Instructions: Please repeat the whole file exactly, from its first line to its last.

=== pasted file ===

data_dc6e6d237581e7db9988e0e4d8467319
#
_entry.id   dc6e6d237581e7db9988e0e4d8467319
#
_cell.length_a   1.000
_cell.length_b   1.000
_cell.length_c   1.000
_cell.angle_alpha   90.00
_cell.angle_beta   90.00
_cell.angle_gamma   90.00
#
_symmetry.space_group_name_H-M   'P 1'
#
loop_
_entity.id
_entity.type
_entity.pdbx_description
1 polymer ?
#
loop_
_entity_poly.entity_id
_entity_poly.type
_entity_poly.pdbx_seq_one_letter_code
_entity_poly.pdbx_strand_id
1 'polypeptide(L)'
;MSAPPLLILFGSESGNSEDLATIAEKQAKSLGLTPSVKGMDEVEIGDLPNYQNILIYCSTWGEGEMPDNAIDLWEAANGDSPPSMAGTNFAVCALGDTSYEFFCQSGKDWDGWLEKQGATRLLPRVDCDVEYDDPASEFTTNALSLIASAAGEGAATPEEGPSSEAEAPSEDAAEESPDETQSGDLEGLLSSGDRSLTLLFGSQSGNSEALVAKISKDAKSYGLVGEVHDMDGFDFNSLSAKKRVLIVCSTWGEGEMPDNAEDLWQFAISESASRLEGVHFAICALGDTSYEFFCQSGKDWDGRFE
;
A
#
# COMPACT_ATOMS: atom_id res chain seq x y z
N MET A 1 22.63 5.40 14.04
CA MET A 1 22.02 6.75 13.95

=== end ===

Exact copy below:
data_dc6e6d237581e7db9988e0e4d8467319
#
_entry.id   dc6e6d237581e7db9988e0e4d8467319
#
_cell.length_a   1.000
_cell.length_b   1.000
_cell.length_c   1.000
_cell.angle_alpha   90.00
_cell.angle_beta   90.00
_cell.angle_gamma   90.00
#
_symmetry.space_group_name_H-M   'P 1'
#
loop_
_entity.id
_entity.type
_entity.pdbx_description
1 polymer ?
#
loop_
_entity_poly.entity_id
_entity_poly.type
_entity_poly.pdbx_seq_one_letter_code
_entity_poly.pdbx_strand_id
1 'polypeptide(L)'
;MSAPPLLILFGSESGNSEDLATIAEKQAKSLGLTPSVKGMDEVEIGDLPNYQNILIYCSTWGEGEMPDNAIDLWEAANGDSPPSMAGTNFAVCALGDTSYEFFCQSGKDWDGWLEKQGATRLLPRVDCDVEYDDPASEFTTNALSLIASAAGEGAATPEEGPSSEAEAPSEDAAEESPDETQSGDLEGLLSSGDRSLTLLFGSQSGNSEALVAKISKDAKSYGLVGEVHDMDGFDFNSLSAKKRVLIVCSTWGEGEMPDNAEDLWQFAISESASRLEGVHFAICALGDTSYEFFCQSGKDWDGRFE
;
A
#
# COMPACT_ATOMS: atom_id res chain seq x y z
N MET A 1 22.63 5.40 14.04
CA MET A 1 22.02 6.75 13.95